Energy intensity convergence

In climate change discussions, energy intensity is the amount of energy required to produce a dollars worth of GDP.  While there are big differences in energy intensity around the world.  Generally poor countries are more energy intensive than rich, and the US, Canada and Australia are more energy intensive than Europe and Japan.  A recent graph from the Economist illustrates how energy intensities are falling and converging, unfortunately at a slower rate than economic growth, meaning that energy use, and hence CO2 emissions, continue to grow.

From the Economist:

2 thoughts on “Energy intensity convergence”

  1. Interesting graph, that raises a few questions.

    1. Why measure against total GDP and not financial sector cleaned real productive GDP? As an example, the US market has become increasingly financialized since the 1980′s: GDP grows, but energy consumption per capita grows too, just much slower.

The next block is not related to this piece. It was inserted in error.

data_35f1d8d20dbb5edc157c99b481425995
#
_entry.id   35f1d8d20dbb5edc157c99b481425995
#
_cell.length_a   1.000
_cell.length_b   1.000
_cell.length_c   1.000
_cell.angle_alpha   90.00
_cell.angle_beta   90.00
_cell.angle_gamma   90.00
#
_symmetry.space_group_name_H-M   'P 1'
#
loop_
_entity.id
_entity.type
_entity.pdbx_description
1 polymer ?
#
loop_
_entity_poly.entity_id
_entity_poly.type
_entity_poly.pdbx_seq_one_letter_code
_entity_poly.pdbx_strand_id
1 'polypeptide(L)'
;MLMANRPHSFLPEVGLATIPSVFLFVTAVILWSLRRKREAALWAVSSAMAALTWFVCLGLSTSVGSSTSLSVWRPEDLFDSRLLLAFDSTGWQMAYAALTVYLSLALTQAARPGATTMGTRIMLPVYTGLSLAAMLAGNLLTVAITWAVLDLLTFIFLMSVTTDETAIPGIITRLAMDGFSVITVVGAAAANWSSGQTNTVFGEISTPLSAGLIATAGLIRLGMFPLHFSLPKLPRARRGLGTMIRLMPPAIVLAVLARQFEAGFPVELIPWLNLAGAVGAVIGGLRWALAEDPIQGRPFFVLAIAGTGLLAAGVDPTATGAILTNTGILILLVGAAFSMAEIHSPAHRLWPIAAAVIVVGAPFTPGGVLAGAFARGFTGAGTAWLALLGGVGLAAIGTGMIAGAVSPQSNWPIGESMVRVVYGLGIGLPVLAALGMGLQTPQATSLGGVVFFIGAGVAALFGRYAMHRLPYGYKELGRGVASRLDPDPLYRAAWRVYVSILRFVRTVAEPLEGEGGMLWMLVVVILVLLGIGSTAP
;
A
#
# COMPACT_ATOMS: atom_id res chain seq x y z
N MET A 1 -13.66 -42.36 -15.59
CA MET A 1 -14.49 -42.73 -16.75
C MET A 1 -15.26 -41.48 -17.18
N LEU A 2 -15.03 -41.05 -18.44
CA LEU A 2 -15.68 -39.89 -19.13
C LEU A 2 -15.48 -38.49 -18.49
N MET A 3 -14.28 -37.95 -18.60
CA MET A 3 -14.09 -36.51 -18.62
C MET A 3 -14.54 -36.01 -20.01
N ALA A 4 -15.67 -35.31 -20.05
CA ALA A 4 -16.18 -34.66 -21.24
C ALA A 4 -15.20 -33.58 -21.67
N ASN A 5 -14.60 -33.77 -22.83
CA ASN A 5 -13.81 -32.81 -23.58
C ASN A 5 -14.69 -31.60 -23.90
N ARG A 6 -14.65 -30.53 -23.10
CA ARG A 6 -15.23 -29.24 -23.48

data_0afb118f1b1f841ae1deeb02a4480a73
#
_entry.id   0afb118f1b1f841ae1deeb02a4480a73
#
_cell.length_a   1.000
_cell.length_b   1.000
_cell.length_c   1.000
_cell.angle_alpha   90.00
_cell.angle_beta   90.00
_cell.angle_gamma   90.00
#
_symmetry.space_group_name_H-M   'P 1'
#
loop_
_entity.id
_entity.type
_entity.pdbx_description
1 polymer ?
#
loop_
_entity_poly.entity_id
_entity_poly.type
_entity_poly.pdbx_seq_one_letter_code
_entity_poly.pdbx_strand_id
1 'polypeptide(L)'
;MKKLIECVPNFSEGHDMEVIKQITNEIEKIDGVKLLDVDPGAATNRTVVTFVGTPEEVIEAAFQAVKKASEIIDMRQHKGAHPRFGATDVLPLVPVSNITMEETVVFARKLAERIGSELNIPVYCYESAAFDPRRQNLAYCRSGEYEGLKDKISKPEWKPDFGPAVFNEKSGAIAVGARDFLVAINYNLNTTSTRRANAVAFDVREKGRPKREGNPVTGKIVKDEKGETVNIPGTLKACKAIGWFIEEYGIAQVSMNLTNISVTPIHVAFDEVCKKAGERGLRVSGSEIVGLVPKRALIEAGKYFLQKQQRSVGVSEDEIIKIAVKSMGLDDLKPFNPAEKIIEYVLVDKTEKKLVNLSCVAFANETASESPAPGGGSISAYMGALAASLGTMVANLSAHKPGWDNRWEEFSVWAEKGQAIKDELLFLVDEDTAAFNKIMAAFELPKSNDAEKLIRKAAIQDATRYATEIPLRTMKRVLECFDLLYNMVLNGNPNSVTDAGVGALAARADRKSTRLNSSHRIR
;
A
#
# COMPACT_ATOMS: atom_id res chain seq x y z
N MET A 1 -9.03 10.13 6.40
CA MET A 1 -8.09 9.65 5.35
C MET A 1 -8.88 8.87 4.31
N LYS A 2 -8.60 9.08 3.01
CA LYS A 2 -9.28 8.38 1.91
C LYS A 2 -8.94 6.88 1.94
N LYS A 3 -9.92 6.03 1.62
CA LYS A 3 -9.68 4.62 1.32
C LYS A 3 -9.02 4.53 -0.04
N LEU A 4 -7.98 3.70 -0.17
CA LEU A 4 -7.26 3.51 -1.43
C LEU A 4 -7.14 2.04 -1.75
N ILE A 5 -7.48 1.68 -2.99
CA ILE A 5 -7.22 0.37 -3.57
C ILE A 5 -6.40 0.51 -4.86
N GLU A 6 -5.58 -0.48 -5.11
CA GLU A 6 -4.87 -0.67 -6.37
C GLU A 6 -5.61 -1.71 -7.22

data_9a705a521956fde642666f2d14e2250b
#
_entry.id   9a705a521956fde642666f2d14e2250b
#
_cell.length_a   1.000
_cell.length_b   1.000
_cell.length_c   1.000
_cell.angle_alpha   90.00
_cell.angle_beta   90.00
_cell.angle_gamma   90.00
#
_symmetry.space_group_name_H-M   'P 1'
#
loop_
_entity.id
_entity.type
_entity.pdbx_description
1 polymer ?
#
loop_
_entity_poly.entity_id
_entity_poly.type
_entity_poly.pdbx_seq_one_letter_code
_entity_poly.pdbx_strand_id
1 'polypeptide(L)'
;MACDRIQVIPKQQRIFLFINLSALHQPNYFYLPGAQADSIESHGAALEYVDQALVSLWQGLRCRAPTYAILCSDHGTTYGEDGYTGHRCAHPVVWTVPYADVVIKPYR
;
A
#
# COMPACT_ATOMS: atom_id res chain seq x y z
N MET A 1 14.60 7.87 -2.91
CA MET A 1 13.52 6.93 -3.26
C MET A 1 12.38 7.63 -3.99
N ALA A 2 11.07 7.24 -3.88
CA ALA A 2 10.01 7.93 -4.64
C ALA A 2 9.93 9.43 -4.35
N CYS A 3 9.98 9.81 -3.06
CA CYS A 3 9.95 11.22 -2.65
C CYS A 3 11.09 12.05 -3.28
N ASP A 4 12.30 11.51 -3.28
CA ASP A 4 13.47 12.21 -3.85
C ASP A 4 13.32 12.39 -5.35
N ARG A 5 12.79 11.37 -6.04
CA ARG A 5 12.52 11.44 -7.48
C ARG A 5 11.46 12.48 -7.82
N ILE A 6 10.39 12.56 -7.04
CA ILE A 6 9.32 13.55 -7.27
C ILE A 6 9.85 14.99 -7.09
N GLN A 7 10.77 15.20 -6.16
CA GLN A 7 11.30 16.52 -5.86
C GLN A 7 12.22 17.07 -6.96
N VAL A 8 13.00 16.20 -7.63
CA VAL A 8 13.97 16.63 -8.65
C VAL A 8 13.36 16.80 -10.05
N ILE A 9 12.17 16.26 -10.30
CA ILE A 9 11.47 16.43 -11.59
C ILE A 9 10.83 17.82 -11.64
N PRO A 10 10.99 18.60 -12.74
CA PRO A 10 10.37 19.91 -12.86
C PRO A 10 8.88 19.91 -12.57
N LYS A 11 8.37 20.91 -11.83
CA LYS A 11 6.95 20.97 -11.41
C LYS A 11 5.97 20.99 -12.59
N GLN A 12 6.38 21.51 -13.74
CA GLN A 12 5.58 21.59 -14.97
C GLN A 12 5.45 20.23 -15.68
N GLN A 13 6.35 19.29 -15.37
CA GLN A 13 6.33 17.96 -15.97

2. Does it account for energy imports (no it does not)? A lot of the energy consumption in USA since 1980s has come from grey energy imports (up to 25% – 30%, See Peter Terzakian’s ’1000 barrels a second’). Again, this can mislead the numbers.

    3. What is the 2009 level inflation correction mechanism used? If standard CPI excluding food & energy, then the numbers are skewed again.

    However, the most obvious question is:

    If energy consumption per capita as a % of GDP is the only problem, then we can avoid the energy crisis, by nationalizing everything and raising hourly wages for everyone by controlling prices. This will show up as increased GDP, no inflation, so the amount of relative energy consumption starts to go down.

    That’s the theory anyway, in case one happens to believe in it :)

  2. 1. Don’t totally understand your point. Depends on why you are making graph.
    2. No – if I understand you. It counts all energy used.
    3. See graph adjusted for purchasing power.

    and I don’t understand you final point. It would crash Purchasing power and probably increase energy/unit PP adjusted GDP.

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